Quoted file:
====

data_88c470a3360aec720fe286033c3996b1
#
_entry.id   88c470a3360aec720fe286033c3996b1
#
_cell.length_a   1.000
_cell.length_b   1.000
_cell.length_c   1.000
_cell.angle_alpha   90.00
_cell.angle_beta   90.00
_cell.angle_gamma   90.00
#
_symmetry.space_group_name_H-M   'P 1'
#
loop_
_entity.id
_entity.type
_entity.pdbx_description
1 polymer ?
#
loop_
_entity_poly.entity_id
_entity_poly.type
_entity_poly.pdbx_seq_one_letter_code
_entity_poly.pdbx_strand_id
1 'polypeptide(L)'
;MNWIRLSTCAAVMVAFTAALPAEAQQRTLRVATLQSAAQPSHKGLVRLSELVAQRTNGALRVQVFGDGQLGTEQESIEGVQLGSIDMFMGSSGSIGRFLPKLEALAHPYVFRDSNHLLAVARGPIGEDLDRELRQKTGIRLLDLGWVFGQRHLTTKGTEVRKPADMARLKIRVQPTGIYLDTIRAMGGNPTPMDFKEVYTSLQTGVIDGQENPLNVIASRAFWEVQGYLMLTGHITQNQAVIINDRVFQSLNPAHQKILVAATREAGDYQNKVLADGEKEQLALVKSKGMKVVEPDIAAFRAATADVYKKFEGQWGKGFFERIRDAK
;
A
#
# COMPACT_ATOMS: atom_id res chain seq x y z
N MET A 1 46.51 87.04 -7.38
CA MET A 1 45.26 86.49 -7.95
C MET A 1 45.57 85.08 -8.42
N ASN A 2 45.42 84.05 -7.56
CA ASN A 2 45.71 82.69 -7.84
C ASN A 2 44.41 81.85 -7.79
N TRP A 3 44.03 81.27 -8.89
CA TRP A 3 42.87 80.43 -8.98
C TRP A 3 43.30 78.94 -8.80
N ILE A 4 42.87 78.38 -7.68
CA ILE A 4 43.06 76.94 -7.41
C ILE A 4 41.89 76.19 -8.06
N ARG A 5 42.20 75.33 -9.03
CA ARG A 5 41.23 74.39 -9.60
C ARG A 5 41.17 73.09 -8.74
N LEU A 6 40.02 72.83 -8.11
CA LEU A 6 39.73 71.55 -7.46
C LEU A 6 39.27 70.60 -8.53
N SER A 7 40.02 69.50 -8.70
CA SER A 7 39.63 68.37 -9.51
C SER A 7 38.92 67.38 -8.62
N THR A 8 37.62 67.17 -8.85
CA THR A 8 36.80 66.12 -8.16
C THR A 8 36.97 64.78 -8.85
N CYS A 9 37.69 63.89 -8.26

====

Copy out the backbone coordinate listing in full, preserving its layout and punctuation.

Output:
data_88c470a3360aec720fe286033c3996b1
#
_entry.id   88c470a3360aec720fe286033c3996b1
#
_cell.length_a   1.000
_cell.length_b   1.000
_cell.length_c   1.000
_cell.angle_alpha   90.00
_cell.angle_beta   90.00
_cell.angle_gamma   90.00
#
_symmetry.space_group_name_H-M   'P 1'
#
loop_
_entity.id
_entity.type
_entity.pdbx_description
1 polymer ?
#
loop_
_entity_poly.entity_id
_entity_poly.type
_entity_poly.pdbx_seq_one_letter_code
_entity_poly.pdbx_strand_id
1 'polypeptide(L)'
;MNWIRLSTCAAVMVAFTAALPAEAQQRTLRVATLQSAAQPSHKGLVRLSELVAQRTNGALRVQVFGDGQLGTEQESIEGVQLGSIDMFMGSSGSIGRFLPKLEALAHPYVFRDSNHLLAVARGPIGEDLDRELRQKTGIRLLDLGWVFGQRHLTTKGTEVRKPADMARLKIRVQPTGIYLDTIRAMGGNPTPMDFKEVYTSLQTGVIDGQENPLNVIASRAFWEVQGYLMLTGHITQNQAVIINDRVFQSLNPAHQKILVAATREAGDYQNKVLADGEKEQLALVKSKGMKVVEPDIAAFRAATADVYKKFEGQWGKGFFERIRDAK
;
A
#
# COMPACT_ATOMS: atom_id res chain seq x y z
N MET A 1 46.51 87.04 -7.38
CA MET A 1 45.26 86.49 -7.95
C MET A 1 45.57 85.08 -8.42
N ASN A 2 45.42 84.05 -7.56
CA ASN A 2 45.71 82.69 -7.84
C ASN A 2 44.41 81.85 -7.79
N TRP A 3 44.03 81.27 -8.89
CA TRP A 3 42.87 80.43 -8.98
C TRP A 3 43.30 78.94 -8.80
N ILE A 4 42.87 78.38 -7.68
CA ILE A 4 43.06 76.94 -7.41
C ILE A 4 41.89 76.19 -8.06
N ARG A 5 42.20 75.33 -9.03
CA ARG A 5 41.23 74.39 -9.60
C ARG A 5 41.17 73.09 -8.74
N LEU A 6 40.02 72.83 -8.11
CA LEU A 6 39.73 71.55 -7.46
C LEU A 6 39.27 70.60 -8.53
N SER A 7 40.02 69.50 -8.70
CA SER A 7 39.63 68.37 -9.51
C SER A 7 38.92 67.38 -8.62
N THR A 8 37.62 67.17 -8.85
CA THR A 8 36.80 66.12 -8.16
C THR A 8 36.97 64.78 -8.85
N CYS A 9 37.69 63.89 -8.26